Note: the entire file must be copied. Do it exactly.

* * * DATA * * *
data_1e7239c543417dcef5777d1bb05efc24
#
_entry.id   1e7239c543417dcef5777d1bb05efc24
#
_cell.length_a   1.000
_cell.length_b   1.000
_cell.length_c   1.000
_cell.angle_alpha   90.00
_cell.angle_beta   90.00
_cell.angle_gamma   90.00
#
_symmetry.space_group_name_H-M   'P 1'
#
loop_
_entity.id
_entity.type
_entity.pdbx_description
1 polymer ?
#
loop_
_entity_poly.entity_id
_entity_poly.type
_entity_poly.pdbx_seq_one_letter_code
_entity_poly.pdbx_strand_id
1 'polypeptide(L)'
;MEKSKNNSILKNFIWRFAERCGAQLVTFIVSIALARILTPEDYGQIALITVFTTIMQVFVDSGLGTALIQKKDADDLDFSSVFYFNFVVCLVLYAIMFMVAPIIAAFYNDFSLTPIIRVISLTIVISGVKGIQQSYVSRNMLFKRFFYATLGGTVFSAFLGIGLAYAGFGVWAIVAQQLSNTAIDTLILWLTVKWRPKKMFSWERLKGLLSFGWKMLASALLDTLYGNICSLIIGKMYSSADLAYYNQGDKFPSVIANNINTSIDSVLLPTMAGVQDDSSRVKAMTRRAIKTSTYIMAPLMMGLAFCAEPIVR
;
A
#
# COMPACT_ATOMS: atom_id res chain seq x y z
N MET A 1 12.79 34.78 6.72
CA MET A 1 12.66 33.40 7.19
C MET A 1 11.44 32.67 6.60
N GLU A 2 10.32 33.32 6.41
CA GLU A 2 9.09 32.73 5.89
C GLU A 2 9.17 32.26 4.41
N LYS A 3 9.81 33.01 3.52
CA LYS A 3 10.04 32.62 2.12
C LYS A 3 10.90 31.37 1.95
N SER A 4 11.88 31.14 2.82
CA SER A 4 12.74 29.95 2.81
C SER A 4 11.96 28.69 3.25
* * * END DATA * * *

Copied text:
data_1e7239c543417dcef5777d1bb05efc24
#
_entry.id   1e7239c543417dcef5777d1bb05efc24
#
_cell.length_a   1.000
_cell.length_b   1.000
_cell.length_c   1.000
_cell.angle_alpha   90.00
_cell.angle_beta   90.00
_cell.angle_gamma   90.00
#
_symmetry.space_group_name_H-M   'P 1'
#
loop_
_entity.id
_entity.type
_entity.pdbx_description
1 polymer ?
#
loop_
_entity_poly.entity_id
_entity_poly.type
_entity_poly.pdbx_seq_one_letter_code
_entity_poly.pdbx_strand_id
1 'polypeptide(L)'
;MEKSKNNSILKNFIWRFAERCGAQLVTFIVSIALARILTPEDYGQIALITVFTTIMQVFVDSGLGTALIQKKDADDLDFSSVFYFNFVVCLVLYAIMFMVAPIIAAFYNDFSLTPIIRVISLTIVISGVKGIQQSYVSRNMLFKRFFYATLGGTVFSAFLGIGLAYAGFGVWAIVAQQLSNTAIDTLILWLTVKWRPKKMFSWERLKGLLSFGWKMLASALLDTLYGNICSLIIGKMYSSADLAYYNQGDKFPSVIANNINTSIDSVLLPTMAGVQDDSSRVKAMTRRAIKTSTYIMAPLMMGLAFCAEPIVR
;
A
#
# COMPACT_ATOMS: atom_id res chain seq x y z
N MET A 1 12.79 34.78 6.72
CA MET A 1 12.66 33.40 7.19
C MET A 1 11.44 32.67 6.60
N GLU A 2 10.32 33.32 6.41
CA GLU A 2 9.09 32.73 5.89
C GLU A 2 9.17 32.26 4.41
N LYS A 3 9.81 33.01 3.52
CA LYS A 3 10.04 32.62 2.12
C LYS A 3 10.90 31.37 1.95
N SER A 4 11.88 31.14 2.82
CA SER A 4 12.74 29.95 2.81
C SER A 4 11.96 28.69 3.25